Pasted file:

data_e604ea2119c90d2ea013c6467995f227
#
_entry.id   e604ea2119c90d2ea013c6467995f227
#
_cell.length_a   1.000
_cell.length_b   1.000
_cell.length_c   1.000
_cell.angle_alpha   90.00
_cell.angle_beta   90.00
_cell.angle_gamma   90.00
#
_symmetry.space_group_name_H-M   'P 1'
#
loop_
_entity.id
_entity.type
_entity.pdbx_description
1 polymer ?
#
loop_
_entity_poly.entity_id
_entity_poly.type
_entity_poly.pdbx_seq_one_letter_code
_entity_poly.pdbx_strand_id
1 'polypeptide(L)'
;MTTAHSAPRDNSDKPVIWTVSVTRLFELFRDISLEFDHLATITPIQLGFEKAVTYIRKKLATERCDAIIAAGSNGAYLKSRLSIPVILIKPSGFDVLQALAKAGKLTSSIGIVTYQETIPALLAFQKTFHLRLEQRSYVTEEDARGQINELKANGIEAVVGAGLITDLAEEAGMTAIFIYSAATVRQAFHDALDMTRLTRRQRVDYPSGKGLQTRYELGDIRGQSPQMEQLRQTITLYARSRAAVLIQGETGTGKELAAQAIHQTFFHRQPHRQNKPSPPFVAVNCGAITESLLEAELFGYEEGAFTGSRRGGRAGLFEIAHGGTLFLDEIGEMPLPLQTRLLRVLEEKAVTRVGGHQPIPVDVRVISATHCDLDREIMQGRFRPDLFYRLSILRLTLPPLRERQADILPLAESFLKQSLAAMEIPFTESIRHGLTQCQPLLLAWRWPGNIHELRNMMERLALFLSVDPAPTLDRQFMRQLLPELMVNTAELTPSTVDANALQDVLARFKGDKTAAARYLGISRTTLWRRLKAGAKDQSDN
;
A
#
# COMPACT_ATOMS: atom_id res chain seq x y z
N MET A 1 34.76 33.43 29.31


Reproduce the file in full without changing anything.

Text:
data_e604ea2119c90d2ea013c6467995f227
#
_entry.id   e604ea2119c90d2ea013c6467995f227
#
_cell.length_a   1.000
_cell.length_b   1.000
_cell.length_c   1.000
_cell.angle_alpha   90.00
_cell.angle_beta   90.00
_cell.angle_gamma   90.00
#
_symmetry.space_group_name_H-M   'P 1'
#
loop_
_entity.id
_entity.type
_entity.pdbx_description
1 polymer ?
#
loop_
_entity_poly.entity_id
_entity_poly.type
_entity_poly.pdbx_seq_one_letter_code
_entity_poly.pdbx_strand_id
1 'polypeptide(L)'
;MTTAHSAPRDNSDKPVIWTVSVTRLFELFRDISLEFDHLATITPIQLGFEKAVTYIRKKLATERCDAIIAAGSNGAYLKSRLSIPVILIKPSGFDVLQALAKAGKLTSSIGIVTYQETIPALLAFQKTFHLRLEQRSYVTEEDARGQINELKANGIEAVVGAGLITDLAEEAGMTAIFIYSAATVRQAFHDALDMTRLTRRQRVDYPSGKGLQTRYELGDIRGQSPQMEQLRQTITLYARSRAAVLIQGETGTGKELAAQAIHQTFFHRQPHRQNKPSPPFVAVNCGAITESLLEAELFGYEEGAFTGSRRGGRAGLFEIAHGGTLFLDEIGEMPLPLQTRLLRVLEEKAVTRVGGHQPIPVDVRVISATHCDLDREIMQGRFRPDLFYRLSILRLTLPPLRERQADILPLAESFLKQSLAAMEIPFTESIRHGLTQCQPLLLAWRWPGNIHELRNMMERLALFLSVDPAPTLDRQFMRQLLPELMVNTAELTPSTVDANALQDVLARFKGDKTAAARYLGISRTTLWRRLKAGAKDQSDN
;
A
#
# COMPACT_ATOMS: atom_id res chain seq x y z
N MET A 1 34.76 33.43 29.31